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Baymag announces expansion, Bow Valley group airs concerns

Of the concerns, the Bow Valley Clean Air society noted increased greenhouse gas emissions, nitrogen dioxide (NO2) and particulate matter emissions, and decreased overall air quality
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BIGHORN – One of the world's leading manufactures of high-grade magnesium oxide (MgO) has announced the expansion of productions, four kilometres west of Exshaw, but one Bow Valley group is airing concerns about the application with Alberta Environment and Parks (AEP).

The application by Baymag to the province, under the Environmental Protection and Enhancement Act (EPEA), was submitted earlier this fall. The application outlines the company's proposal to expand the Exshaw magnesium oxide manufacturing plant to increase production of calcined magnesia from 120,000 tonnes per year to 150,000 tonnes a year.

This change means adding a third calcining furnace to current operations.

Anyone directly affected by the expansion had a 30-day period to provide input into the regulatory application, as allowed by the EPEA. Alberta Environment and Park's regulatory approval centre received one public submission related to the application from the Bow Valley Clean Air Society outlining nine concerns with the expansion.

Of the concerns, the society noted increased greenhouse gas emissions, nitrogen dioxide (NO2) and particulate matter emissions, and decreased overall air quality.

"The conclusions seem to focus on the expansion only (i.e. the project-alone case) and dismiss the exceedances for the overall plant, including the expansion. Given the scale of this expansion, the conclusions must address the overall plant, not just the expansion," Hal Retzer wrote on behalf of the society.

While the letter was accepted by AEP, Retzer said the society is currently going through the process to determine in it qualifies as having directly affected status.

"What we'd like to see is Baymag demonstrate continuous improvement with their expansion and we haven't seen that in the application – so one of our asks is they actually demonstrate some sort of continuous improvement with their expansion in terms of air emissions," Retzer said.

Vice president of operations Neil Bonesky acknowledged the company is aware of the statement of concern submitted to AEP.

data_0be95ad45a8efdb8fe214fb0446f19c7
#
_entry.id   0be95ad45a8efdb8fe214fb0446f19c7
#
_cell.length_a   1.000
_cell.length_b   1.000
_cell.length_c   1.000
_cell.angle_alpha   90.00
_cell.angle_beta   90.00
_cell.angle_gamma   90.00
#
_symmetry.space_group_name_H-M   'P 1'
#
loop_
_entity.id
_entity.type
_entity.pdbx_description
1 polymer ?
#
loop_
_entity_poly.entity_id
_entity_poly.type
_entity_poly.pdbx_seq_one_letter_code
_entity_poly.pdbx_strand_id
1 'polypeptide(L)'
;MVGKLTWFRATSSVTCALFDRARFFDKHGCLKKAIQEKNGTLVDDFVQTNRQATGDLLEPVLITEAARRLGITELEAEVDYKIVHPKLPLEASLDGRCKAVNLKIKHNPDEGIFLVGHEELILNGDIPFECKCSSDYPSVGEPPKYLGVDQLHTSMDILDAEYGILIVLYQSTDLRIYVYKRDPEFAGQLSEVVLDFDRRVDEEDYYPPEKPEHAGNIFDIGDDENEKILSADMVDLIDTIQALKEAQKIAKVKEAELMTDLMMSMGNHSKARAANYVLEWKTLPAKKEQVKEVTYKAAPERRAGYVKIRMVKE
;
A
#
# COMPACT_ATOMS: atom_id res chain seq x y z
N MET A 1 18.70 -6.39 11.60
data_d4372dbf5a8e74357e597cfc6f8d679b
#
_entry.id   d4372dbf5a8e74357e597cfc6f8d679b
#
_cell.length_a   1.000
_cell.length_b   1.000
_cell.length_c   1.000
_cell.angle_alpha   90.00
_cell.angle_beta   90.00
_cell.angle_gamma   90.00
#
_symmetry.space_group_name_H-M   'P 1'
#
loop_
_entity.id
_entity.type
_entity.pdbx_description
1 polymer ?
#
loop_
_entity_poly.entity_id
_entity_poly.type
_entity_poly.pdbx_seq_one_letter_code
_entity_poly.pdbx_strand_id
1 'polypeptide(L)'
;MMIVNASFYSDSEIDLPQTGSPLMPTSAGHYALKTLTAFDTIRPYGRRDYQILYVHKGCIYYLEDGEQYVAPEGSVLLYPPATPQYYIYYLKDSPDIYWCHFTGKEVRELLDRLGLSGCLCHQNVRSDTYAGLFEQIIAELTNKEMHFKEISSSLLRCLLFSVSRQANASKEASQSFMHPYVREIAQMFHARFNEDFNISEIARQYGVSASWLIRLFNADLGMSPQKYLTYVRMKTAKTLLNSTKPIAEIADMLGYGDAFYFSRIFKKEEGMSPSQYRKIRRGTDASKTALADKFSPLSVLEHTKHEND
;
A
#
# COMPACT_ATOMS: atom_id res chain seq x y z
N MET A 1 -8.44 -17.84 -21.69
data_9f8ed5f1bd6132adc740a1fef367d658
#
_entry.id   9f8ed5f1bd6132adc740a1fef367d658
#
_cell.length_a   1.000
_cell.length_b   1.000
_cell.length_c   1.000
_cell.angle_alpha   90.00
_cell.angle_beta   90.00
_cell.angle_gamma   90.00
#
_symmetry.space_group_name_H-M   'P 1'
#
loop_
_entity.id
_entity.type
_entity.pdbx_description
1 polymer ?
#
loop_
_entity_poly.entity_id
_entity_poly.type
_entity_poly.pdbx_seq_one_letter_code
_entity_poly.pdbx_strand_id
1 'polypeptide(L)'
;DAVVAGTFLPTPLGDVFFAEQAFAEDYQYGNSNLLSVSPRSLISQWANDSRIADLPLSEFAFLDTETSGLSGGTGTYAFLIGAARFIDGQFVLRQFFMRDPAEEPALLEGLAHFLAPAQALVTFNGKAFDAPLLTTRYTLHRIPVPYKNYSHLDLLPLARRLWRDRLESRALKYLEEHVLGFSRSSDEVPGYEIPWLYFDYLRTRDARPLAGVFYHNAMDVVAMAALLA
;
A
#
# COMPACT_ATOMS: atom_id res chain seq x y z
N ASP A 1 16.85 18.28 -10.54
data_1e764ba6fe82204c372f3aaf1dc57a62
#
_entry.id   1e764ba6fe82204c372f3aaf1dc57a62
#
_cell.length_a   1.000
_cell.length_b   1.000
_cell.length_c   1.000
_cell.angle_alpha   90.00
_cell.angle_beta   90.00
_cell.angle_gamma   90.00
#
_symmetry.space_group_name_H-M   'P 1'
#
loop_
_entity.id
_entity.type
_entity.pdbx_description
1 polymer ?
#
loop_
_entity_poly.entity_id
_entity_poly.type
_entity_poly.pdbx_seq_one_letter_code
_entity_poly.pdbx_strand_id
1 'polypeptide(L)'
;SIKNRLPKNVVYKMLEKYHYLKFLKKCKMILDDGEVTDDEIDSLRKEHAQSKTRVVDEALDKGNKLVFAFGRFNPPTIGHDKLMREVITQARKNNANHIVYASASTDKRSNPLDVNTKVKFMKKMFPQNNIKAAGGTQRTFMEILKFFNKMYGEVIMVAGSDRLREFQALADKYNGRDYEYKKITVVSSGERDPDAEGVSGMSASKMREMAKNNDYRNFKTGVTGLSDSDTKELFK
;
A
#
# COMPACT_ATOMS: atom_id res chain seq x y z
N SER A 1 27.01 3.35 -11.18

"AEP is currently reviewing the submission and once this review has been completed, AEP will respond to both Baymag and the submitter to outline the path forward. As always, Baymag will work to address relevant concerns identified by AEP," Bonesky wrote.

The application process is currently in the review stage.

Operating since 1982, Baymag's high-grade magnesium oxide has several uses, including but not limited to water treatment, soil remediation, animal feed, fertilizer applications, sugar refining, and industrial applications such as pulp and paper, steel and nickel refining and fiberglass.

The crystalline magnesite ore deposits are mined near Radium Hot Springs, B.C., with the ore transported to Baymag's facilities near Exshaw where it is calcined into various grade magnesium oxide.

Currently, the Exshaw plant, located four kilometres west of Exshaw and nine kilometres east of Canmore, along Highway 1A, has two multiple hearth furnaces. The potential expansion is looking to add a 300-tonne silo for feed material, four additional silos for the finished product, a pneumatic conveyor, potentially a product cooler (if necessary), materials handling equipment and a gas suspension calciner with all necessary natural gas burners, fans, heat exchangers, dust collectors and a stack for emissions of filtered exhaust air.

Bonesky said he is proud of the quality of magnesium oxide the company produces, noting that some production plants use coal to create the magnesium oxide, but Baymag uses natural gas, which increases costs upfront, but creates a cleaner product that in the end that can be utilized for more purposes.

Prepared by Kemp Environmental and Regulatory Consulting, the proposal for the expansion outlines minimal impacts. It estimated additional material delivered to the plant would increase traffic on the Trans-Canada Highway and Highway 1A by less than five trucks a day on average, noting the trucks travel to the plant from the mine site located in British Columbia Monday through Friday from the west side of the plant, and does not increase traffic through Exshaw.

The report also noted the existing ore crushing, screening, milling, bagging and shipping systems, gas and electricity systems are adequate and expanded supply systems will not be required.

The finished product will continue to be shipped by railcar, with the increase being less than two railcars per week, bulk truck shipments to increase by less than eight trucks per week, and bag truck shipments would increase by less than nine per week.

The application has yet to be approved by the regulator. 



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Jenna Dulewich

About the Author: Jenna Dulewich

Jenna Dulewich is a national and provincial award-winning multi-media journalist. Joining the Rocky Mountain Outlook in 2019, she covers Stoney Nakoda, MD of Bighorn, Canmore and court.
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